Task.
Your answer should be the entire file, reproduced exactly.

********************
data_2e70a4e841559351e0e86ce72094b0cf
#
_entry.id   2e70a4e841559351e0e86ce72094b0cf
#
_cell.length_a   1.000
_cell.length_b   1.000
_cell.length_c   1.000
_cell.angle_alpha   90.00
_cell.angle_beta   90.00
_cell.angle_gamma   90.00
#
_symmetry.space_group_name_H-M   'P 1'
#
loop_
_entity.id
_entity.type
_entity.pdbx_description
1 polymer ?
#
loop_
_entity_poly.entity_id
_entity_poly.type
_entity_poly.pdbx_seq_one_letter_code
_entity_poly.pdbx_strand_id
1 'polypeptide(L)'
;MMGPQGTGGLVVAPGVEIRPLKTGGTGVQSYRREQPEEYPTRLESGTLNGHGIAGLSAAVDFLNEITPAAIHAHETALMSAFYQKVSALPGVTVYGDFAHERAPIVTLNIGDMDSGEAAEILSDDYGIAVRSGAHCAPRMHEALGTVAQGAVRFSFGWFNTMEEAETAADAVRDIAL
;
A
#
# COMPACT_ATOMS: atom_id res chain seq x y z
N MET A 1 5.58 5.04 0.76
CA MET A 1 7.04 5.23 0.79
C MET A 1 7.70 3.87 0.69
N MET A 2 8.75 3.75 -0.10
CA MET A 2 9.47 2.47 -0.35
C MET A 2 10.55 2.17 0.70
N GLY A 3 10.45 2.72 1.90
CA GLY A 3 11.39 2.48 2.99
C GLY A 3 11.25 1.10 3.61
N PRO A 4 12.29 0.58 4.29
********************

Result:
data_2e70a4e841559351e0e86ce72094b0cf
#
_entry.id   2e70a4e841559351e0e86ce72094b0cf
#
_cell.length_a   1.000
_cell.length_b   1.000
_cell.length_c   1.000
_cell.angle_alpha   90.00
_cell.angle_beta   90.00
_cell.angle_gamma   90.00
#
_symmetry.space_group_name_H-M   'P 1'
#
loop_
_entity.id
_entity.type
_entity.pdbx_description
1 polymer ?
#
loop_
_entity_poly.entity_id
_entity_poly.type
_entity_poly.pdbx_seq_one_letter_code
_entity_poly.pdbx_strand_id
1 'polypeptide(L)'
;MMGPQGTGGLVVAPGVEIRPLKTGGTGVQSYRREQPEEYPTRLESGTLNGHGIAGLSAAVDFLNEITPAAIHAHETALMSAFYQKVSALPGVTVYGDFAHERAPIVTLNIGDMDSGEAAEILSDDYGIAVRSGAHCAPRMHEALGTVAQGAVRFSFGWFNTMEEAETAADAVRDIAL
;
A
#
# COMPACT_ATOMS: atom_id res chain seq x y z
N MET A 1 5.58 5.04 0.76
CA MET A 1 7.04 5.23 0.79
C MET A 1 7.70 3.87 0.69
N MET A 2 8.75 3.75 -0.10
CA MET A 2 9.47 2.47 -0.35
C MET A 2 10.55 2.17 0.70
N GLY A 3 10.45 2.72 1.90
CA GLY A 3 11.39 2.48 2.99
C GLY A 3 11.25 1.10 3.61
N PRO A 4 12.29 0.58 4.29